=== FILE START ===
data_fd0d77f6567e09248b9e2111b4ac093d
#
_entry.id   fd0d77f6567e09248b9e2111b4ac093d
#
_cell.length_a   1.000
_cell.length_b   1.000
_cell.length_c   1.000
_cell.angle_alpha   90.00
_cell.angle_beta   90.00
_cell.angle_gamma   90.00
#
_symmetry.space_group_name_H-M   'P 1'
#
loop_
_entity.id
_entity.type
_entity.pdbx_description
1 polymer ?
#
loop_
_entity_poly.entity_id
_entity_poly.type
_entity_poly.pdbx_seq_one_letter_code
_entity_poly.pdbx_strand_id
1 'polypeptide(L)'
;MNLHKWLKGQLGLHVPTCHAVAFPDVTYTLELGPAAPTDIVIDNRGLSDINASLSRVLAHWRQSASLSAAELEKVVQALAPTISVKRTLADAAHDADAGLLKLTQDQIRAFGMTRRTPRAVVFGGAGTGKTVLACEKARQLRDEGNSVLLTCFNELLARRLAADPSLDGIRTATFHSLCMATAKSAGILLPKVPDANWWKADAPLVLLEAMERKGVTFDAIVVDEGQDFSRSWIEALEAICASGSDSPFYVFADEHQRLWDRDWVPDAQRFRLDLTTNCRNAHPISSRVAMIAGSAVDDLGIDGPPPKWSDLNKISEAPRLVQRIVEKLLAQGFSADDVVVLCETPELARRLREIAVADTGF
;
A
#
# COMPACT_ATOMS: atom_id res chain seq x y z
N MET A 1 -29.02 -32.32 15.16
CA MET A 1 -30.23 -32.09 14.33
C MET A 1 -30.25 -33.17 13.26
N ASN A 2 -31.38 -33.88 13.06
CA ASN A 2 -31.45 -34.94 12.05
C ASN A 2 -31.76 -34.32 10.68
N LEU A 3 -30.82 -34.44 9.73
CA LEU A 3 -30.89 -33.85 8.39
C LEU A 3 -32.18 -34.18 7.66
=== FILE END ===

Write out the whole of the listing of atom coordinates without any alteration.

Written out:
data_fd0d77f6567e09248b9e2111b4ac093d
#
_entry.id   fd0d77f6567e09248b9e2111b4ac093d
#
_cell.length_a   1.000
_cell.length_b   1.000
_cell.length_c   1.000
_cell.angle_alpha   90.00
_cell.angle_beta   90.00
_cell.angle_gamma   90.00
#
_symmetry.space_group_name_H-M   'P 1'
#
loop_
_entity.id
_entity.type
_entity.pdbx_description
1 polymer ?
#
loop_
_entity_poly.entity_id
_entity_poly.type
_entity_poly.pdbx_seq_one_letter_code
_entity_poly.pdbx_strand_id
1 'polypeptide(L)'
;MNLHKWLKGQLGLHVPTCHAVAFPDVTYTLELGPAAPTDIVIDNRGLSDINASLSRVLAHWRQSASLSAAELEKVVQALAPTISVKRTLADAAHDADAGLLKLTQDQIRAFGMTRRTPRAVVFGGAGTGKTVLACEKARQLRDEGNSVLLTCFNELLARRLAADPSLDGIRTATFHSLCMATAKSAGILLPKVPDANWWKADAPLVLLEAMERKGVTFDAIVVDEGQDFSRSWIEALEAICASGSDSPFYVFADEHQRLWDRDWVPDAQRFRLDLTTNCRNAHPISSRVAMIAGSAVDDLGIDGPPPKWSDLNKISEAPRLVQRIVEKLLAQGFSADDVVVLCETPELARRLREIAVADTGF
;
A
#
# COMPACT_ATOMS: atom_id res chain seq x y z
N MET A 1 -29.02 -32.32 15.16
CA MET A 1 -30.23 -32.09 14.33
C MET A 1 -30.25 -33.17 13.26
N ASN A 2 -31.38 -33.88 13.06
CA ASN A 2 -31.45 -34.94 12.05
C ASN A 2 -31.76 -34.32 10.68
N LEU A 3 -30.82 -34.44 9.73
CA LEU A 3 -30.89 -33.85 8.39
C LEU A 3 -32.18 -34.18 7.66